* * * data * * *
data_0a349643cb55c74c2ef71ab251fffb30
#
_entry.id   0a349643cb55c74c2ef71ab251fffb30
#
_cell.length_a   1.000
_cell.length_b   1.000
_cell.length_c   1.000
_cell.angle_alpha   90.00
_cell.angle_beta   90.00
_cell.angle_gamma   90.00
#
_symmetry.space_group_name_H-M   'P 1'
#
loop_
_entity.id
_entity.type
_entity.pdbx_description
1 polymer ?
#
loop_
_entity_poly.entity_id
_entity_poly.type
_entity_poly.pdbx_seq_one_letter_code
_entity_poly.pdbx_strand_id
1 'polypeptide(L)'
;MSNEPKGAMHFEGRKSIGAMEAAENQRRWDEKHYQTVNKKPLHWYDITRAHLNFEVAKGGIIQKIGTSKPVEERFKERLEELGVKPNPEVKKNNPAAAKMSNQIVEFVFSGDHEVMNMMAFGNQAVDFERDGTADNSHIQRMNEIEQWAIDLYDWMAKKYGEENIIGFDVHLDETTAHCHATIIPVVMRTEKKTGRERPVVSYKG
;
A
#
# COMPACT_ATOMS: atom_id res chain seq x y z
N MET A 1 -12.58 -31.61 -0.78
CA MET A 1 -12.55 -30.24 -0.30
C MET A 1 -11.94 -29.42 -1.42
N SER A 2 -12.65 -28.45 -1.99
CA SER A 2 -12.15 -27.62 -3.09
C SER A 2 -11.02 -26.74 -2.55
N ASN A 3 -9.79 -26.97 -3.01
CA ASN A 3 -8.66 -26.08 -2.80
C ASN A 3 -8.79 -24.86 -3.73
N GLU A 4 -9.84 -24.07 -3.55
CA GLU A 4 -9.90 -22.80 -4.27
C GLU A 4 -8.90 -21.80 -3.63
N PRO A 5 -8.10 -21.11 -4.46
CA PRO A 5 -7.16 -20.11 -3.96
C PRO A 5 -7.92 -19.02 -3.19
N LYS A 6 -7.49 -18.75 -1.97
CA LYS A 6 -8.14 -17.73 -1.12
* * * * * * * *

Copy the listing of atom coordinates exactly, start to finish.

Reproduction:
data_0a349643cb55c74c2ef71ab251fffb30
#
_entry.id   0a349643cb55c74c2ef71ab251fffb30
#
_cell.length_a   1.000
_cell.length_b   1.000
_cell.length_c   1.000
_cell.angle_alpha   90.00
_cell.angle_beta   90.00
_cell.angle_gamma   90.00
#
_symmetry.space_group_name_H-M   'P 1'
#
loop_
_entity.id
_entity.type
_entity.pdbx_description
1 polymer ?
#
loop_
_entity_poly.entity_id
_entity_poly.type
_entity_poly.pdbx_seq_one_letter_code
_entity_poly.pdbx_strand_id
1 'polypeptide(L)'
;MSNEPKGAMHFEGRKSIGAMEAAENQRRWDEKHYQTVNKKPLHWYDITRAHLNFEVAKGGIIQKIGTSKPVEERFKERLEELGVKPNPEVKKNNPAAAKMSNQIVEFVFSGDHEVMNMMAFGNQAVDFERDGTADNSHIQRMNEIEQWAIDLYDWMAKKYGEENIIGFDVHLDETTAHCHATIIPVVMRTEKKTGRERPVVSYKG
;
A
#
# COMPACT_ATOMS: atom_id res chain seq x y z
N MET A 1 -12.58 -31.61 -0.78
CA MET A 1 -12.55 -30.24 -0.30
C MET A 1 -11.94 -29.42 -1.42
N SER A 2 -12.65 -28.45 -1.99
CA SER A 2 -12.15 -27.62 -3.09
C SER A 2 -11.02 -26.74 -2.55
N ASN A 3 -9.79 -26.97 -3.01
CA ASN A 3 -8.66 -26.08 -2.80
C ASN A 3 -8.79 -24.86 -3.73
N GLU A 4 -9.84 -24.07 -3.55
CA GLU A 4 -9.90 -22.80 -4.27
C GLU A 4 -8.90 -21.80 -3.63
N PRO A 5 -8.10 -21.11 -4.46
CA PRO A 5 -7.16 -20.11 -3.96
C PRO A 5 -7.92 -19.02 -3.19
N LYS A 6 -7.49 -18.75 -1.97
CA LYS A 6 -8.14 -17.73 -1.12